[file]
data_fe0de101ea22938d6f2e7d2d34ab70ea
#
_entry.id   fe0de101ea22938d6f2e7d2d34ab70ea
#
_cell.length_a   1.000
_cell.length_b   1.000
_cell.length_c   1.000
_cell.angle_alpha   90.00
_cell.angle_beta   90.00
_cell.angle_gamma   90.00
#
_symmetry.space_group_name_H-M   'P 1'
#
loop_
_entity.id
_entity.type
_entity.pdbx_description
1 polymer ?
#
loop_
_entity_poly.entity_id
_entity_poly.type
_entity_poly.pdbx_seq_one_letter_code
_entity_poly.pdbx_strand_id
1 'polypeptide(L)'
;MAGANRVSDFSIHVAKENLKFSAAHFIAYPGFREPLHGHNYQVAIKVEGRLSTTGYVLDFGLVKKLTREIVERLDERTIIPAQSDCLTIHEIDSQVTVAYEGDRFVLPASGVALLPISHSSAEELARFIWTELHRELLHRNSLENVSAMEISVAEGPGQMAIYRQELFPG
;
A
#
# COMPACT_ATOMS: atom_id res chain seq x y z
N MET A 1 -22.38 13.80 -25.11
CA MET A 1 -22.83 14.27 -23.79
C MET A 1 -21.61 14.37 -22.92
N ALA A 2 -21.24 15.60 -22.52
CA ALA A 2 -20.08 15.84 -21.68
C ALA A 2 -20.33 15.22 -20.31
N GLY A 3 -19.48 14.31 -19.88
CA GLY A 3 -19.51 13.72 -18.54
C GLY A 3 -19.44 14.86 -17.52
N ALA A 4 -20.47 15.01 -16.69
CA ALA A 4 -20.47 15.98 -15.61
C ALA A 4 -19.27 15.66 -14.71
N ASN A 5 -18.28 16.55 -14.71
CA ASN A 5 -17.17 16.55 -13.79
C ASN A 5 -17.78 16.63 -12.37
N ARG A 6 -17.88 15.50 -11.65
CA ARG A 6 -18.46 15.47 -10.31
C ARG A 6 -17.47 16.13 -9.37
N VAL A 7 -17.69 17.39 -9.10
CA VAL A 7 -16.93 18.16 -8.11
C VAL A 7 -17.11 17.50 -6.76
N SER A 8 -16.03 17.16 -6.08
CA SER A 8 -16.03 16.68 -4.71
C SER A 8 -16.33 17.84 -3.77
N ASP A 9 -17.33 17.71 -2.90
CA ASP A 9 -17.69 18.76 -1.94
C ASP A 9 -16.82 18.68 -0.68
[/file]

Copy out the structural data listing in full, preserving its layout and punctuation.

data_fe0de101ea22938d6f2e7d2d34ab70ea
#
_entry.id   fe0de101ea22938d6f2e7d2d34ab70ea
#
_cell.length_a   1.000
_cell.length_b   1.000
_cell.length_c   1.000
_cell.angle_alpha   90.00
_cell.angle_beta   90.00
_cell.angle_gamma   90.00
#
_symmetry.space_group_name_H-M   'P 1'
#
loop_
_entity.id
_entity.type
_entity.pdbx_description
1 polymer ?
#
loop_
_entity_poly.entity_id
_entity_poly.type
_entity_poly.pdbx_seq_one_letter_code
_entity_poly.pdbx_strand_id
1 'polypeptide(L)'
;MAGANRVSDFSIHVAKENLKFSAAHFIAYPGFREPLHGHNYQVAIKVEGRLSTTGYVLDFGLVKKLTREIVERLDERTIIPAQSDCLTIHEIDSQVTVAYEGDRFVLPASGVALLPISHSSAEELARFIWTELHRELLHRNSLENVSAMEISVAEGPGQMAIYRQELFPG
;
A
#
# COMPACT_ATOMS: atom_id res chain seq x y z
N MET A 1 -22.38 13.80 -25.11
CA MET A 1 -22.83 14.27 -23.79
C MET A 1 -21.61 14.37 -22.92
N ALA A 2 -21.24 15.60 -22.52
CA ALA A 2 -20.08 15.84 -21.68
C ALA A 2 -20.33 15.22 -20.31
N GLY A 3 -19.48 14.31 -19.88
CA GLY A 3 -19.51 13.72 -18.54
C GLY A 3 -19.44 14.86 -17.52
N ALA A 4 -20.47 15.01 -16.69
CA ALA A 4 -20.47 15.98 -15.61
C ALA A 4 -19.27 15.66 -14.71
N ASN A 5 -18.28 16.55 -14.71
CA ASN A 5 -17.17 16.55 -13.79
C ASN A 5 -17.78 16.63 -12.37
N ARG A 6 -17.88 15.50 -11.65
CA ARG A 6 -18.46 15.47 -10.31
C ARG A 6 -17.47 16.13 -9.37
N VAL A 7 -17.69 17.39 -9.10
CA VAL A 7 -16.93 18.16 -8.11
C VAL A 7 -17.11 17.50 -6.76
N SER A 8 -16.03 17.16 -6.08
CA SER A 8 -16.03 16.68 -4.71
C SER A 8 -16.33 17.84 -3.77
N ASP A 9 -17.33 17.71 -2.90
CA ASP A 9 -17.69 18.76 -1.94
C ASP A 9 -16.82 18.68 -0.68